Bananas are a great hangover food for mornings when you’ve overdone it a bit the night before. A couple of bananas in a blender with ice, some berries and coconut milk or organic cow’s or goat’s milk makes a really good recovery drink.
Just about all the other health benefits already discussed come into play here. Of course the better solution is not to drink so much the night before. But just in case, it’s good to have some bananas around for the next morning.
As I tend to get mine in bulk and don’t always finish them before they get too ripe, I like to chop up any excess ones on their last legs and put them in a container in the freezer. These are great to drop straight from the freezer into the blender instead of ice cubes for brilliant creamy smoothies.
So there you have 10 good reasons to pick up a bunch of bananas the next time you’re out shopping. While pesticides aren’t considered a significant problem with bananas. Fair trade fruits are worth looking for if you can find them.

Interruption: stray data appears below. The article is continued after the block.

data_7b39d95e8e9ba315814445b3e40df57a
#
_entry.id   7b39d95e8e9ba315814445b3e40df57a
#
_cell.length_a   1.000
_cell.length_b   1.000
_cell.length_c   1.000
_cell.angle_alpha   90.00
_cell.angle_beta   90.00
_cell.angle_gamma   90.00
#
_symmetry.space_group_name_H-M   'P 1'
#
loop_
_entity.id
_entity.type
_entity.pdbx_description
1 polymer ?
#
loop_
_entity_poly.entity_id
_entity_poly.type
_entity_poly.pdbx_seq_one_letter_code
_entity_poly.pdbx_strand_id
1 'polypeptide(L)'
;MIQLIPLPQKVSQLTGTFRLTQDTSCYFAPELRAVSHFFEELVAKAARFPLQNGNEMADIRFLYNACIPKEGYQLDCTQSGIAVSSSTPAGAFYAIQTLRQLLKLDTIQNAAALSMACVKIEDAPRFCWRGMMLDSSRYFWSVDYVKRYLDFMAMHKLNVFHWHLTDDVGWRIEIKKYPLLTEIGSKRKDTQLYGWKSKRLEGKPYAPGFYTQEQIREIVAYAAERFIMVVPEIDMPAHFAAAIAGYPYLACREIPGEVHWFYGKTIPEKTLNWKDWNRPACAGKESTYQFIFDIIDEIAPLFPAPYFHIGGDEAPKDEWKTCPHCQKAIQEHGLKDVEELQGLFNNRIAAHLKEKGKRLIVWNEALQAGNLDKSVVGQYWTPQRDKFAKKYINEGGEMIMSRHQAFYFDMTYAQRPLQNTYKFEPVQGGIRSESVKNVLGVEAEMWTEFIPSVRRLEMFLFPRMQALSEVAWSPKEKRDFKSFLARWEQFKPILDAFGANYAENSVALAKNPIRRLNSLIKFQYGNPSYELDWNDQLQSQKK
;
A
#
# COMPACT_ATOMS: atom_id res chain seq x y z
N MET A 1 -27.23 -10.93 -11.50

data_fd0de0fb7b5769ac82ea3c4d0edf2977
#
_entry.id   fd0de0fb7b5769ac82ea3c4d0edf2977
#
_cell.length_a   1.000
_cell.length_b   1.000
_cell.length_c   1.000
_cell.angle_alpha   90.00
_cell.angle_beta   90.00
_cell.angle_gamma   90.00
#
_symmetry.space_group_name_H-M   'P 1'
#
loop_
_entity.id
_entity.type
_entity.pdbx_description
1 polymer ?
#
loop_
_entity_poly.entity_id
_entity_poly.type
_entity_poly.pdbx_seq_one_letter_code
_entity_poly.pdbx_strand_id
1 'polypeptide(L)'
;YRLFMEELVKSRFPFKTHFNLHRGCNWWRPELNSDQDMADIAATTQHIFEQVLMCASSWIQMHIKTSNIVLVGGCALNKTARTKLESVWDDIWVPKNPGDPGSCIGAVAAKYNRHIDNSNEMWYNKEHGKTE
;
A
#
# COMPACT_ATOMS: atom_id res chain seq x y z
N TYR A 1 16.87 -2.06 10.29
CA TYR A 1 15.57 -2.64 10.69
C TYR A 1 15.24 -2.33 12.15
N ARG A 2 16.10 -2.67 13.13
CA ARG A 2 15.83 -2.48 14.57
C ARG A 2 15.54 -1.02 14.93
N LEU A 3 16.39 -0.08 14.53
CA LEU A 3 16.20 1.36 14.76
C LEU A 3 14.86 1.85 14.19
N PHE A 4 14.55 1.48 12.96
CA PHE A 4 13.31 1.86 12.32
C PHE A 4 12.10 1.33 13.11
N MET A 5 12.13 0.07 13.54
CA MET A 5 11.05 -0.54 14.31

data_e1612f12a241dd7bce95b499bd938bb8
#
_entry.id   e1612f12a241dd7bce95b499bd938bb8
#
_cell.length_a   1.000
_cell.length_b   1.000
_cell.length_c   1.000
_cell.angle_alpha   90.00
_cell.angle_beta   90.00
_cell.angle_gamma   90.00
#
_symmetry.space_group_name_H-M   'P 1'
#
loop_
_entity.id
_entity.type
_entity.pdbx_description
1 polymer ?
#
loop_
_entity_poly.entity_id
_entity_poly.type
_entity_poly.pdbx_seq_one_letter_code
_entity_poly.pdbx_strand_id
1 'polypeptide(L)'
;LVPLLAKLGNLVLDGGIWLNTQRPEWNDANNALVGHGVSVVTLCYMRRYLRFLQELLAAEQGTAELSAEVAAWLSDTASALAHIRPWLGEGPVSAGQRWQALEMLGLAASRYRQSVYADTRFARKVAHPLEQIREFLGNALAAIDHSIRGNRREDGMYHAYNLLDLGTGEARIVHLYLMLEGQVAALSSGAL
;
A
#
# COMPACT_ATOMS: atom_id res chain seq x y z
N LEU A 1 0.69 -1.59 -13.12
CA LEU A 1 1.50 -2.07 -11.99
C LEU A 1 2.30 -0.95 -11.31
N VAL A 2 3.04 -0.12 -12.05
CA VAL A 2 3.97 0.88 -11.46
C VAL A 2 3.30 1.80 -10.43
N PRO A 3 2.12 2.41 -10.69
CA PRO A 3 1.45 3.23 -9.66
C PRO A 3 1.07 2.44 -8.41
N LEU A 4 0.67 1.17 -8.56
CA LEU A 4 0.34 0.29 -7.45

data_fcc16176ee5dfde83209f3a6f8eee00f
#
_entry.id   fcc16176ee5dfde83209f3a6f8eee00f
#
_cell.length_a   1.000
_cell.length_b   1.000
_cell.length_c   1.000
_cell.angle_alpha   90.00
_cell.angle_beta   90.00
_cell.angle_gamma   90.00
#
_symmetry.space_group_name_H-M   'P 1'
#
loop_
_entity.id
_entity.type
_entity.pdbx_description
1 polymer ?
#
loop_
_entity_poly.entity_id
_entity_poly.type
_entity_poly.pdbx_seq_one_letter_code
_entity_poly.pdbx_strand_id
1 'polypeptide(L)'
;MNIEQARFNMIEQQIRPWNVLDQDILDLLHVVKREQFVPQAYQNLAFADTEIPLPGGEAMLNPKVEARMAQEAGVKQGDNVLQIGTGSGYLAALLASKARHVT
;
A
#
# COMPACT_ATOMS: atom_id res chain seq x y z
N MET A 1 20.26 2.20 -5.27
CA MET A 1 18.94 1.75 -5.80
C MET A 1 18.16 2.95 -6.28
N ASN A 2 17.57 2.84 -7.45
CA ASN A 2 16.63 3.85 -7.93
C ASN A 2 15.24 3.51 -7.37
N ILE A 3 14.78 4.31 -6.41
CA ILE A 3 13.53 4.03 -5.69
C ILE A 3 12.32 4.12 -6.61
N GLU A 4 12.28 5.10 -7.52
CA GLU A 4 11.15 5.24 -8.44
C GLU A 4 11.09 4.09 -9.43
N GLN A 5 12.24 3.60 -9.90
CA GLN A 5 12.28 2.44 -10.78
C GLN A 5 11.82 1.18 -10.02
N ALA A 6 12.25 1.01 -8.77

How do you like to eat your bananas? Alone or mixed with other foods like on top of a healthy muesli or blended up in a smoothie?
I be interested to hear any ideas or suggestions you might have for more beneficial ways to enjoy bananas.
How To Make 2-Ingredient Banana Pancakes
What You Need
- 1 medium ripe banana
- 2 large eggs
- Butter or oil, for the pan
Optional extras (choose a few!):
1/8 teaspoon baking powder, for fluffier pancakes
1/8 teaspoon salt
1 tablespoon cocoa powder
1 tablespoon honey
1/2 cup chopped nuts, chocolate chips, or a mix
1 cup fresh fruit, like blueberries, raspberries, or chopped apples
Maple syrup, jam, powdered sugar, or any other toppings, to serve
Small mixing bowls